ST. LOUIS—Members of the St. Louis education and law fields attended the Divine Performing Arts (DPA) show in St. Louis at the lovely Touhill Performing Arts Center on Friday, Feb. 6.
Mr. Tate, a national program leader for the U.S. Department of Agriculture, said, “It’s a beautiful show, really enjoyed it, full of energy.”
Mr. Tate is interested in getting youth involved in community efforts. His work for Cooperative State Research Education has led to educating youth involved in the USDA's outreach program and has led to real community problems being solved by its youngest citizens.
And his wife, Mrs. Tate, an elementary school teacher, said, “It’s very nice, very soft, the women are very graceful, the colors are very pretty. I liked it all, It’s amazing how the similarities are there between the cultures.”
DPA presents classical Chinese dance and music in gloriously colorful and exhilarating shows. An art form some three millennia old, Chinese dance is refreshingly dynamic and expressive. Ancient legends and heroic figures come to life through its leaps, spins, and delicate gestures.
Mr. Tate liked the Tibetan dance a lot because of its high energy, and he would recommend the show to their friends the next day.
The Dance of the Snow-Capped Mountain celebrates the joys of the Tibetan steppes as the dancers spin, stop, and step in their long sleeves, study boots, and colorful prayer beads. The dance captures the energy of these vibrant people.
Of note to the couple were the projected backdrops. “The use of the video was fantastic, good idea, very creative," said Mrs. Tate, while Mr. Tate described them as "quite beautiful, magnificent.”
Some of the backdrops begin as a painting, some are created digitally. Many are animated, allowing flower petals to sweep gently across fields and snow to softly fall. During show time, each is manually operated to integrate precisely with the rhythms of the performance.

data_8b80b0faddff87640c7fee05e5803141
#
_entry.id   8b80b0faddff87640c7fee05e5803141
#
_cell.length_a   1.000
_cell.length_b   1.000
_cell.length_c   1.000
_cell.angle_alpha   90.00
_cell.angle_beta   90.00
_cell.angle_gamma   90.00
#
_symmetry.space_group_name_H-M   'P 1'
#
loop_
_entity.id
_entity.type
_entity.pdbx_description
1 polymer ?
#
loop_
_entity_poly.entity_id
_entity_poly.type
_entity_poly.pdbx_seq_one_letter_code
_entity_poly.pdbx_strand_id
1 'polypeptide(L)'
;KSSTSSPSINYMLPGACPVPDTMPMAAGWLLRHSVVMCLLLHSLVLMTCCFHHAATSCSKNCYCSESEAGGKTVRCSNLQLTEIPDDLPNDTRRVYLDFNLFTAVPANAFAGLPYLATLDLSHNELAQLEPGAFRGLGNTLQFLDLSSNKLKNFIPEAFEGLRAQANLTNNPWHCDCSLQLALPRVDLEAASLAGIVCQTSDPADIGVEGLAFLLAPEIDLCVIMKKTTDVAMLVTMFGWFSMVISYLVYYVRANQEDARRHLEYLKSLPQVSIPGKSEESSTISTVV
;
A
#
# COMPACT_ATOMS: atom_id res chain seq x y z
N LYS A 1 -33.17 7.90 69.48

Attornies Mr. and Mrs. Wilson attended the show Friday night as well. "I think the show is spectacular, I love it, it’s so colorful," Mrs. Wilson said enthusiastically.
"It’s unique, and I think that it’s important that people see these stories," she continued. She also said that all the dances were very easy to understand and that complemented their grandeur.
Mr. Wilson appreciated the Yi dance [Dance of the Yi] in particular. It "was very interesting because it was very colorful and it showed the people of China who are of a ethnic minority group."
The Dance of the Yi depicts one of China's largest ethnic groups. The Yi are known for their passion about music and dance. The Yi seize almost every occasion to "dance out" their feelings in everyday life.
Commenting on these kind of pieces, Mrs. Wilson added: "It’s so much fun to see the dancing, it just it makes you happy."
She also noted a dance that led her to opposite feelings: "It made me cry too, so you know if you cry and you laugh, you know you’re there—perfect!
The dance that made Mrs. Wilson cry was the scene Heaven Awaits Us Despite Persecution in which an innocent father is persecuted for practicing Falun Dafa, a traditional spiritual discipline.
"I thought it was so beautiful after the character died, the screen brought in the story, and then the real people came right up. At that second—that’s when I got the chill right down my back, and that’s when I cried, and I thought: fantastic."
For more information please visit DivinePerformingArts.org